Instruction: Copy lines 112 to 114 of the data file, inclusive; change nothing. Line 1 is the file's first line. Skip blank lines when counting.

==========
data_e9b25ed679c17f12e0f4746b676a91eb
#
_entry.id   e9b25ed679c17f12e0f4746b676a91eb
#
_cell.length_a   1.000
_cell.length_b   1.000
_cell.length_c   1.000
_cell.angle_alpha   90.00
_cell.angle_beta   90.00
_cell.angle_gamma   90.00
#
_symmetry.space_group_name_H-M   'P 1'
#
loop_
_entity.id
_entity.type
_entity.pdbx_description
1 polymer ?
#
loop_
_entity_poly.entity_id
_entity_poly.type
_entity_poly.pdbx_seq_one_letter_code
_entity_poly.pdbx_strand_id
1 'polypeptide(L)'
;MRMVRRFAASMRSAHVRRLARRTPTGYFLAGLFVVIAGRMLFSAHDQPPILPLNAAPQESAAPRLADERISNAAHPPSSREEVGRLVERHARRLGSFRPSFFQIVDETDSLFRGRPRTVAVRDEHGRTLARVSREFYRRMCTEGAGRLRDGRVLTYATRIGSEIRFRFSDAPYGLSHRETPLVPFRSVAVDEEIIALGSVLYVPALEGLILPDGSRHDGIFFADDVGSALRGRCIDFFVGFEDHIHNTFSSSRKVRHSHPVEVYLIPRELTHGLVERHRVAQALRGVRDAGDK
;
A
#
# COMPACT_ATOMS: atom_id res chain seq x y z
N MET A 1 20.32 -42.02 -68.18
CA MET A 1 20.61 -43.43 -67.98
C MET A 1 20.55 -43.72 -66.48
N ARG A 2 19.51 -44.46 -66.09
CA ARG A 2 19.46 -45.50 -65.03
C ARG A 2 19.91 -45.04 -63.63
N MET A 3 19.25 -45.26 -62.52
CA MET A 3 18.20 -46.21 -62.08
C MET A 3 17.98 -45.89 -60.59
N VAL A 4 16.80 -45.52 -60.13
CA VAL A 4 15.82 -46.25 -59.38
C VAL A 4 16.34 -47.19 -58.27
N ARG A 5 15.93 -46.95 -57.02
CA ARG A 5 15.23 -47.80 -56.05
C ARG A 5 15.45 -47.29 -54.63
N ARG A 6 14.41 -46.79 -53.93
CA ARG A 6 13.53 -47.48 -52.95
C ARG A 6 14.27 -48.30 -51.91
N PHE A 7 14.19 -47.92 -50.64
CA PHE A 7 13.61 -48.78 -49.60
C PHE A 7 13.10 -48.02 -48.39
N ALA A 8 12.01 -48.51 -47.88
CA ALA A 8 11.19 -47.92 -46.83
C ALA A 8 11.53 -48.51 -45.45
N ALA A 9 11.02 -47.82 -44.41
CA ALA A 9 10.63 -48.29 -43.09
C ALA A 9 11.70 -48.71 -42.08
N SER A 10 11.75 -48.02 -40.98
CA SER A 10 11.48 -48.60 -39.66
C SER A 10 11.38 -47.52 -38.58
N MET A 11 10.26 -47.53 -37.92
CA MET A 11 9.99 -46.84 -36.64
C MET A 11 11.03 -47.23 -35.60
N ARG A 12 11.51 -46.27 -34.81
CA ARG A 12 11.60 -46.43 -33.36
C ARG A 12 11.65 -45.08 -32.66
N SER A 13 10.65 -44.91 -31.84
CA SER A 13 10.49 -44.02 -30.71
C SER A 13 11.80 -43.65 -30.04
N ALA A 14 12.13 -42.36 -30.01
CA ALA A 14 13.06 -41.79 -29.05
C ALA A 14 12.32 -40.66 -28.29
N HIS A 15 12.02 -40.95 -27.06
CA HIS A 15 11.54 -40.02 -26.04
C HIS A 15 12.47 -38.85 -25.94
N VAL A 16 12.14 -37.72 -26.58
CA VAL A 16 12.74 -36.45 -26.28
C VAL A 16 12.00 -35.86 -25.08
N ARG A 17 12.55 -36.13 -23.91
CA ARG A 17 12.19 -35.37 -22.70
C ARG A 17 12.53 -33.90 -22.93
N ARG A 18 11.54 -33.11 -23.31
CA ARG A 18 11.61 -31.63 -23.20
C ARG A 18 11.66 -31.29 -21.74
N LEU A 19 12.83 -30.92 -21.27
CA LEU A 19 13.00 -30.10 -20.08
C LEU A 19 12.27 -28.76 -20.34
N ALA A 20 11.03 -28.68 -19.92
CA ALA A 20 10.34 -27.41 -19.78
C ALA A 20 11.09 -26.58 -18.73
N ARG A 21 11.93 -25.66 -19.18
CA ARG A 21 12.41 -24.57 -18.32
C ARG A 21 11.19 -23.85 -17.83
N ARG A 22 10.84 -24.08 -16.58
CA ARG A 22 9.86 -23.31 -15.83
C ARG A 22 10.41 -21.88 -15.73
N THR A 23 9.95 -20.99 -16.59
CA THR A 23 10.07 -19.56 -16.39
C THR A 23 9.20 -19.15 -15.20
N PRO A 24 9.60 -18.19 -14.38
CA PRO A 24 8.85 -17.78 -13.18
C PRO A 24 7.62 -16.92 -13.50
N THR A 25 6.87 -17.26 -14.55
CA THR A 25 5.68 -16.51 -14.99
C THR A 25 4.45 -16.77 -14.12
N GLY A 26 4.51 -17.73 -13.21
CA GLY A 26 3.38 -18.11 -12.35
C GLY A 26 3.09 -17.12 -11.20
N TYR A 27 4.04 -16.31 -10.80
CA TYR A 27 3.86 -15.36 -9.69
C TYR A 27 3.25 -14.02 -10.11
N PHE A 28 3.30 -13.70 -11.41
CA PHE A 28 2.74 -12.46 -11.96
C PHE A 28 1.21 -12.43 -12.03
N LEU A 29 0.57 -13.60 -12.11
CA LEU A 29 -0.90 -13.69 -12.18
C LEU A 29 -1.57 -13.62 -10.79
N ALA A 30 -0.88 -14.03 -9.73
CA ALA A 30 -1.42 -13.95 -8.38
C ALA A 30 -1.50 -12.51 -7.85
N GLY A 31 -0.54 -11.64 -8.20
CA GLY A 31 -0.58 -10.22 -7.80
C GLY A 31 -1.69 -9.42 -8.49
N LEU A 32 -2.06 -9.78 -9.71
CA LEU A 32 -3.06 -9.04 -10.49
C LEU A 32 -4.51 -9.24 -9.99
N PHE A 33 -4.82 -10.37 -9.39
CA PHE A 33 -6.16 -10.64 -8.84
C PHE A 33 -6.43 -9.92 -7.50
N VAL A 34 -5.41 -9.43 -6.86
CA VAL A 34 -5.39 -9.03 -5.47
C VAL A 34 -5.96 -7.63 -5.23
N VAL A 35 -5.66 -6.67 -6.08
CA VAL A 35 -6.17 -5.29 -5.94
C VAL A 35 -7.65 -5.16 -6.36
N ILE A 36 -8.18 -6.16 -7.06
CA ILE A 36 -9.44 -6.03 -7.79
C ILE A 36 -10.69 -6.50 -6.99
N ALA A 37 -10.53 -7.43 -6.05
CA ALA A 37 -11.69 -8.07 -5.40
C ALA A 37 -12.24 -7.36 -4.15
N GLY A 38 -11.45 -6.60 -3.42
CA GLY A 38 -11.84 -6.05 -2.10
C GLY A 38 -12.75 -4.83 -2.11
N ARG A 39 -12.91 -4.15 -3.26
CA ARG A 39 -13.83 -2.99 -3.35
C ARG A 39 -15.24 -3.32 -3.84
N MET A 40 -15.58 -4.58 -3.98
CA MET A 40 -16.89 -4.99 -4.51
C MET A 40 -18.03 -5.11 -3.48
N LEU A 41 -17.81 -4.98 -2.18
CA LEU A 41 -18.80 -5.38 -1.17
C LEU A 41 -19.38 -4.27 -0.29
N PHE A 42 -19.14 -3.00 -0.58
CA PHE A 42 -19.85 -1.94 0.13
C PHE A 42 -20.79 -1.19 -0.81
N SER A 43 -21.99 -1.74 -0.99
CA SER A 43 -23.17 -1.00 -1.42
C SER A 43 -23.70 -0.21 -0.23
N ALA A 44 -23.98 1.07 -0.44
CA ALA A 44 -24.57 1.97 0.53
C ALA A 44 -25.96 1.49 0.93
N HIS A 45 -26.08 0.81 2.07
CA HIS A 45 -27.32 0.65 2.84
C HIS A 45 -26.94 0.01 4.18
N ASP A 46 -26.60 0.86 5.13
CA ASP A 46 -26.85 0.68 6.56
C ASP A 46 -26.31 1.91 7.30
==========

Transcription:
N PHE A 28 3.30 -13.70 -11.41
CA PHE A 28 2.74 -12.46 -11.96
C PHE A 28 1.21 -12.43 -12.03